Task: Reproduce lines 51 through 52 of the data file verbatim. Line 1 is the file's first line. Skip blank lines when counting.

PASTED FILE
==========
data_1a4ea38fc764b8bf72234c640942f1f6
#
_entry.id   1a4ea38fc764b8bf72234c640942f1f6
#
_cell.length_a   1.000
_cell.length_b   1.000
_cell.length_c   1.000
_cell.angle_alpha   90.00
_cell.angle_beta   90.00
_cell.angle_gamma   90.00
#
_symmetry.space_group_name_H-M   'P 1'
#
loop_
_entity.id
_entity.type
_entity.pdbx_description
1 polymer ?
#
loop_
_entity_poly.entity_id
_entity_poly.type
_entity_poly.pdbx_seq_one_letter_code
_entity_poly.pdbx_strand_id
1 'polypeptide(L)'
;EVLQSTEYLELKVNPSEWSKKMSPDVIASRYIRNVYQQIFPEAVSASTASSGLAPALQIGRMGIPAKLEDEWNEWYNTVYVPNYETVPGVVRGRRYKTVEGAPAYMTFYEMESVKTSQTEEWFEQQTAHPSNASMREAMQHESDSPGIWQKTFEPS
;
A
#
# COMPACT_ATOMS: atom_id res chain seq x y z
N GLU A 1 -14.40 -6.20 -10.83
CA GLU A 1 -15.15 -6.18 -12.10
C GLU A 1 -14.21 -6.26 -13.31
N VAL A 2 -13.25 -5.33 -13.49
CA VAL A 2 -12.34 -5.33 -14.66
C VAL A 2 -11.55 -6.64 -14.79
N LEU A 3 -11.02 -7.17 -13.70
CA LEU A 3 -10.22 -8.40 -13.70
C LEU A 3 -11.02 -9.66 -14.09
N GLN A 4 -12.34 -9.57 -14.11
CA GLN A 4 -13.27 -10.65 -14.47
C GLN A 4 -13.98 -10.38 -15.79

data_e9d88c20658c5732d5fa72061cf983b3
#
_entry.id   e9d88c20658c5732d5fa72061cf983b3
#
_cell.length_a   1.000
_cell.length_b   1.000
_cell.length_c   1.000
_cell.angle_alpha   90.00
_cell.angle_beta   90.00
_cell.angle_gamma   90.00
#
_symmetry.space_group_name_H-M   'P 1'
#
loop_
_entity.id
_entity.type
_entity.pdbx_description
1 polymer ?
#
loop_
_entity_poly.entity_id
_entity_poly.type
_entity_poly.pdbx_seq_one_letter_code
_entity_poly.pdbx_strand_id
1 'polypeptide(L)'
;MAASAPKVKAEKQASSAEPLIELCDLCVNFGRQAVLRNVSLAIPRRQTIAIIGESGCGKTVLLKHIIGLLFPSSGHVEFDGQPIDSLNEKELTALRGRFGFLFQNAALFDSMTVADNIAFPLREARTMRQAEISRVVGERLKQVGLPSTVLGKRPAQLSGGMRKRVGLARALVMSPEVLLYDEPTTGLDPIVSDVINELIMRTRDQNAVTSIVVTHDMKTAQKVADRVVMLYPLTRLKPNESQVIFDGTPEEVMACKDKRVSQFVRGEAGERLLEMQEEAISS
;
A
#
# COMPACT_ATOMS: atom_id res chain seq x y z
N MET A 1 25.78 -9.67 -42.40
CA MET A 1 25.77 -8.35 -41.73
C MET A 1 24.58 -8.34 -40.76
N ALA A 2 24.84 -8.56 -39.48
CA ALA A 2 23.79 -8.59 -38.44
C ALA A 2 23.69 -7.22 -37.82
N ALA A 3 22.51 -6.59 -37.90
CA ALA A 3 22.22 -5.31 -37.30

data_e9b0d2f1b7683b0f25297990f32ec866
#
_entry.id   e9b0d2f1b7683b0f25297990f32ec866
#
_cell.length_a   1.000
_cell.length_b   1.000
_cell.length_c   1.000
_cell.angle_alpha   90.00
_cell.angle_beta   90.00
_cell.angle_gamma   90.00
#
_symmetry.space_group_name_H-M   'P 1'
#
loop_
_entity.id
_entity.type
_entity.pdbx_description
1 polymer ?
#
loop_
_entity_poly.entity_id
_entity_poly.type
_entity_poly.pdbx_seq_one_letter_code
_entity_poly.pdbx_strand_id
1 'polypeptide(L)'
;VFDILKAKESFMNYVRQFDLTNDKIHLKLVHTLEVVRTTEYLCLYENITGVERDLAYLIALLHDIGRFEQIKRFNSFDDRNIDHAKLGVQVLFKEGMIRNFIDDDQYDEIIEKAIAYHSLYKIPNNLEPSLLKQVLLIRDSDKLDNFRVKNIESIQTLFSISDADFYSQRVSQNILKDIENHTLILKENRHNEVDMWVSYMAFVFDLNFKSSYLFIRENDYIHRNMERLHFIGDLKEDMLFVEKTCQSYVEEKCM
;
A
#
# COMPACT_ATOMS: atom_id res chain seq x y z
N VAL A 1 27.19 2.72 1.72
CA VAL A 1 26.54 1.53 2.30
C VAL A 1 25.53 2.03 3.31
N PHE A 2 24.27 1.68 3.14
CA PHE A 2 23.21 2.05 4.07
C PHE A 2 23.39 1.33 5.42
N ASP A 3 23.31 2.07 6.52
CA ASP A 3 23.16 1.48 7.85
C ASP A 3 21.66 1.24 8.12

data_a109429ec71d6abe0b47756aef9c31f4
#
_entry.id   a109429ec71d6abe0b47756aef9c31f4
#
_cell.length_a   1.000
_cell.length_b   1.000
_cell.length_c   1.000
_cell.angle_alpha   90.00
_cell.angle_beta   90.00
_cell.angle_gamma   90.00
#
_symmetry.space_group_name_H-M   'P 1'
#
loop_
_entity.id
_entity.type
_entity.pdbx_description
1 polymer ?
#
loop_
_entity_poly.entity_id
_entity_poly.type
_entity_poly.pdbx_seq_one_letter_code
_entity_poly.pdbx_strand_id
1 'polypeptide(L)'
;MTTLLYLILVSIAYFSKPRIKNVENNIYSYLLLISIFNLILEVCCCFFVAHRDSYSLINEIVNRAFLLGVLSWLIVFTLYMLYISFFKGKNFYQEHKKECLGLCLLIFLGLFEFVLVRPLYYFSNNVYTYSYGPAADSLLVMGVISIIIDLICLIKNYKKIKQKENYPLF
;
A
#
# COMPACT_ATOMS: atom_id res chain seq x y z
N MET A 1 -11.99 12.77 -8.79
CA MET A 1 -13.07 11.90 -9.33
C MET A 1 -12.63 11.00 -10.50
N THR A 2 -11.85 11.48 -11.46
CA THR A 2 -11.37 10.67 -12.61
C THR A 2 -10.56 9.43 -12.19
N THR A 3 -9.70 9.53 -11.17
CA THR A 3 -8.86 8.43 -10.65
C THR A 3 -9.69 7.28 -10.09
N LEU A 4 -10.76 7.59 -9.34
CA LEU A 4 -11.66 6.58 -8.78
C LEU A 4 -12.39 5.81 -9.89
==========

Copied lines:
_cell.angle_beta   90.00
_cell.angle_gamma   90.00